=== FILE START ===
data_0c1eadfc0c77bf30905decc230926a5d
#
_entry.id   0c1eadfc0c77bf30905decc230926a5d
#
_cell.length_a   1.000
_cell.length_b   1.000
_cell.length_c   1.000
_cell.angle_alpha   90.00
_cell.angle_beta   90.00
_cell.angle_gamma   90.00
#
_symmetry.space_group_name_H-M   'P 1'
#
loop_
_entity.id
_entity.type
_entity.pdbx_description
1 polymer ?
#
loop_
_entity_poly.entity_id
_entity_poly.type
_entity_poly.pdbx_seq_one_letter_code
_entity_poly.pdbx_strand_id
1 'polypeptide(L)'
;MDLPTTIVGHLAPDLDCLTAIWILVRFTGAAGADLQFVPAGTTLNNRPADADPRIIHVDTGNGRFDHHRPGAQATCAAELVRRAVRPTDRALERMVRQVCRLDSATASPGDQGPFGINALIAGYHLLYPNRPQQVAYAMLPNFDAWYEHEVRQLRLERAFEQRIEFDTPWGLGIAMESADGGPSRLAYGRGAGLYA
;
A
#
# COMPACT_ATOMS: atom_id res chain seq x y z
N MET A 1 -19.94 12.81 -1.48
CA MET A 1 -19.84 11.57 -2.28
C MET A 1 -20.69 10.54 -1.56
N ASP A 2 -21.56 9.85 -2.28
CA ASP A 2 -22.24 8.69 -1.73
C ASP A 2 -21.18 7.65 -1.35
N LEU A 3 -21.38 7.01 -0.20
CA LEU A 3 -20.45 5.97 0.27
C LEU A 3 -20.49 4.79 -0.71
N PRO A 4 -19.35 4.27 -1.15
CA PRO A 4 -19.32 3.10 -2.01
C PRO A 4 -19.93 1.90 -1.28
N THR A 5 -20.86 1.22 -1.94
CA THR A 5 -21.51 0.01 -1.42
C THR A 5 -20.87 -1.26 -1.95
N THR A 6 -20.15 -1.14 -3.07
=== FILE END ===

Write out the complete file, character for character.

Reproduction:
data_0c1eadfc0c77bf30905decc230926a5d
#
_entry.id   0c1eadfc0c77bf30905decc230926a5d
#
_cell.length_a   1.000
_cell.length_b   1.000
_cell.length_c   1.000
_cell.angle_alpha   90.00
_cell.angle_beta   90.00
_cell.angle_gamma   90.00
#
_symmetry.space_group_name_H-M   'P 1'
#
loop_
_entity.id
_entity.type
_entity.pdbx_description
1 polymer ?
#
loop_
_entity_poly.entity_id
_entity_poly.type
_entity_poly.pdbx_seq_one_letter_code
_entity_poly.pdbx_strand_id
1 'polypeptide(L)'
;MDLPTTIVGHLAPDLDCLTAIWILVRFTGAAGADLQFVPAGTTLNNRPADADPRIIHVDTGNGRFDHHRPGAQATCAAELVRRAVRPTDRALERMVRQVCRLDSATASPGDQGPFGINALIAGYHLLYPNRPQQVAYAMLPNFDAWYEHEVRQLRLERAFEQRIEFDTPWGLGIAMESADGGPSRLAYGRGAGLYA
;
A
#
# COMPACT_ATOMS: atom_id res chain seq x y z
N MET A 1 -19.94 12.81 -1.48
CA MET A 1 -19.84 11.57 -2.28
C MET A 1 -20.69 10.54 -1.56
N ASP A 2 -21.56 9.85 -2.28
CA ASP A 2 -22.24 8.69 -1.73
C ASP A 2 -21.18 7.65 -1.35
N LEU A 3 -21.38 7.01 -0.20
CA LEU A 3 -20.45 5.97 0.27
C LEU A 3 -20.49 4.79 -0.71
N PRO A 4 -19.35 4.27 -1.15
CA PRO A 4 -19.32 3.10 -2.01
C PRO A 4 -19.93 1.90 -1.28
N THR A 5 -20.86 1.22 -1.94
CA THR A 5 -21.51 0.01 -1.42
C THR A 5 -20.87 -1.26 -1.95
N THR A 6 -20.15 -1.14 -3.07